You know, as much as our lives have changed by becoming parents, we really have become very attached to the boy.
As such, we felt it high time to start to make the house a little safer for his newly discovered wandering ways. After a few near misses involving potential death by plummeting, death by ingesting poisons, death by electricity and death by albatross (don’t ask) we decided to invest in some heavy duty safety gear.
A quick aside, it is really expensive buying stair-gates and other baby containment equipment. If you are planning to reproduce I would strongly suggest you move to a bungalow or a one level flat. Living in a four story townhouse is quite stressful. More so when the design of your house is based on the popular children’s game KerPlunk.
The design (lots of open space between levels), we presume, is an effort to keep the air circulating and cool the house.
It doesn’t work.
What it does do is provide ample opportunity for baby/cat/inebriated death.
Which, let’s be honest, isn’t ideal.
After heading over to our local Ikea and loading up on enough metal bars to turn our house into the Thai equivalent of Fort Knox as well as paying enough money to let Ikea set up the Swedish equivalent of Fort Knox, we set to securing the house.
In a way, it felt like I was readying the house for a zombie attack – just with less nerds wearing Shawn of the Dead t-shirts. Stairways were barred. Baby pens set up. Doors to cupboards latched. Plugs filled with those little plastic things.
Except, they don’t work entirely well.
The baby pen – currently called ‘The Cooler’ – has become the optimum head-butting target with an added, no-extra-cost, sideline in getting limbs caught up. I’m also concerned about his psychological development if we over incarcerate him. The other day he was running a tin mug across the bars and singing Nobody Knows the Trouble I’ve Seen. It’s only going to be a few more times behind bars before he becomes a lifer. If all he knows is the baby pen, how will he cope outside of the baby pen? I don’t have the time to set up a twelve-step rehabilitation programme.
My concerns don’t cease at the baby pen. The stair gates are now climbing frames, with hilarious but oh-so-perilous drops the other side. In terms of sudden, donkey-kick-to-the-stomach fear, there isn’t much that can compare to seeing your child attempting to vault the gates with a massive kamikaze grin on his face.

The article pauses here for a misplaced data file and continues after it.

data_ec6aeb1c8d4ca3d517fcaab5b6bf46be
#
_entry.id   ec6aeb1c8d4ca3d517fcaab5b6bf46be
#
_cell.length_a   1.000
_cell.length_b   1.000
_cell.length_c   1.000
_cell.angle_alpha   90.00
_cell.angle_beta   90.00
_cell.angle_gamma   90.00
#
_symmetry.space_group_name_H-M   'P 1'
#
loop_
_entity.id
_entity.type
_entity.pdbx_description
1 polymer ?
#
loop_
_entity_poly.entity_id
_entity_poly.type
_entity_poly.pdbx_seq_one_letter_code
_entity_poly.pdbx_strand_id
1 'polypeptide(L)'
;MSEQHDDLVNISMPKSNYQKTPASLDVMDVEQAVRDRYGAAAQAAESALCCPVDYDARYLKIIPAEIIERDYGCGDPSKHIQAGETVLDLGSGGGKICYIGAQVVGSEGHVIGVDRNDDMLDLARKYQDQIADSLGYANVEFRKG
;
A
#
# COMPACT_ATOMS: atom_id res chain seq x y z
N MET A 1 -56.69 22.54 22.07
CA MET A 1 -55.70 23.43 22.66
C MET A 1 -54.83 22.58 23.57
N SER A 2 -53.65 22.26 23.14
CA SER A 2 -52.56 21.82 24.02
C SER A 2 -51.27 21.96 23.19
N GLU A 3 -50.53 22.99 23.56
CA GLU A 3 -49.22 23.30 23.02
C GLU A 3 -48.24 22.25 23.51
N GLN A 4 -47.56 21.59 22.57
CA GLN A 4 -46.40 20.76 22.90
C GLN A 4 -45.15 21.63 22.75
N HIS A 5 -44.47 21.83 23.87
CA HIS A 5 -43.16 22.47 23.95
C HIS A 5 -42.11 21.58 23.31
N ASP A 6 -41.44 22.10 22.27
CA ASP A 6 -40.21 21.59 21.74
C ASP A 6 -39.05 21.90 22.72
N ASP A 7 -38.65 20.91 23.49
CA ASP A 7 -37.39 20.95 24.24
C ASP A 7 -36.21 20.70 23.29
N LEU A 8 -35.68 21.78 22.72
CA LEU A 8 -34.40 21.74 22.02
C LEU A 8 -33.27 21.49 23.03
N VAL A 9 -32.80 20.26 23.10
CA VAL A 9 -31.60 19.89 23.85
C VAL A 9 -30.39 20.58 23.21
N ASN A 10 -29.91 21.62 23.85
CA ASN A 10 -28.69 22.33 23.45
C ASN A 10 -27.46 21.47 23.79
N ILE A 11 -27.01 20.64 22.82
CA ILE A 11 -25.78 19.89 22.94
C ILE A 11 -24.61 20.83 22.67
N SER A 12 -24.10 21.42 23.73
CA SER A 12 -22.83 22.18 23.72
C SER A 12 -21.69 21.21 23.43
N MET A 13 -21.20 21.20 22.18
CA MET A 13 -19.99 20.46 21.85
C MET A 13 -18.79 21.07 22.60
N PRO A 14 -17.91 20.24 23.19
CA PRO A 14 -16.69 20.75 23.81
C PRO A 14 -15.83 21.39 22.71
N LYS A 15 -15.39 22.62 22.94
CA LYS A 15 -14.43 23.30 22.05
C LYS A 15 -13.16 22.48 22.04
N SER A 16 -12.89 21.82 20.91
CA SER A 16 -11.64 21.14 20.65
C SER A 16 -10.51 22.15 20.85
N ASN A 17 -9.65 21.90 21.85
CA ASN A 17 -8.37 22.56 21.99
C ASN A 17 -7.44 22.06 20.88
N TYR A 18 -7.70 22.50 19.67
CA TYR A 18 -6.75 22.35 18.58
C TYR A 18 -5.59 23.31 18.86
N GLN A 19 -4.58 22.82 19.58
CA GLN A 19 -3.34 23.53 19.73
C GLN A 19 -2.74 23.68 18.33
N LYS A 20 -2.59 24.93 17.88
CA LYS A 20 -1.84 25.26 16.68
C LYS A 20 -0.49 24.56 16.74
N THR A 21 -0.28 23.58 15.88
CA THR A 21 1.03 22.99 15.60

And as for the latches…
He ripped it off and started eating it. The thing that is supposed to protect him from choking hazards isn’t supposed to become a choking hazard!
It occurs to me that there is no such thing as a baby proof house. Or world.
And that’s okay.
Yes, we want our children to be safe, but by attempting to eradicate risk from their lives we obscure the powerful, sometimes painful, lessons that help to inform our choices later in life.
For example, the cat has become the boy’s best friend. The cat doesn’t really agree but hasn’t worked out that our son is now mobile and as such, can hunt her down with the ruthless aggression of a South African bounty hunter. Basically, she has no choice in the matter.
This would initially result in fistfuls of fur being gripped and chewed, followed by being swatted on the nose by the cat and then tears.
The boy has thus learnt that grabbing isn’t okay but if he pets her, even if that petting is clumsy and hard, she’ll sit there and purr.
Had we stepped in every time to prevent cat based retribution he wouldn’t have learnt that lesson at that time. He might have tried it with a less good-natured cat who could have acted far more aggressively.
In my opinion, therein lies a major dilemma of parenting. We have the technology, ability and the will to prevent any harm befalling our children. But if we do that, we don’t allow them to learn to assess, mitigate and manage risks.
As and when the boy injures himself I know I will be utterly full of worry, guilt and fear. That might be tomorrow clambering on the sofa, or when he’s 13 playing rugby or when he’s 30 and driving his car. But I accept that from those he will learn to be more careful. To tackle properly. To drive safer.
I know in my very core that I will do anything to protect my son. Sometimes though, that means letting him learn to protect himself.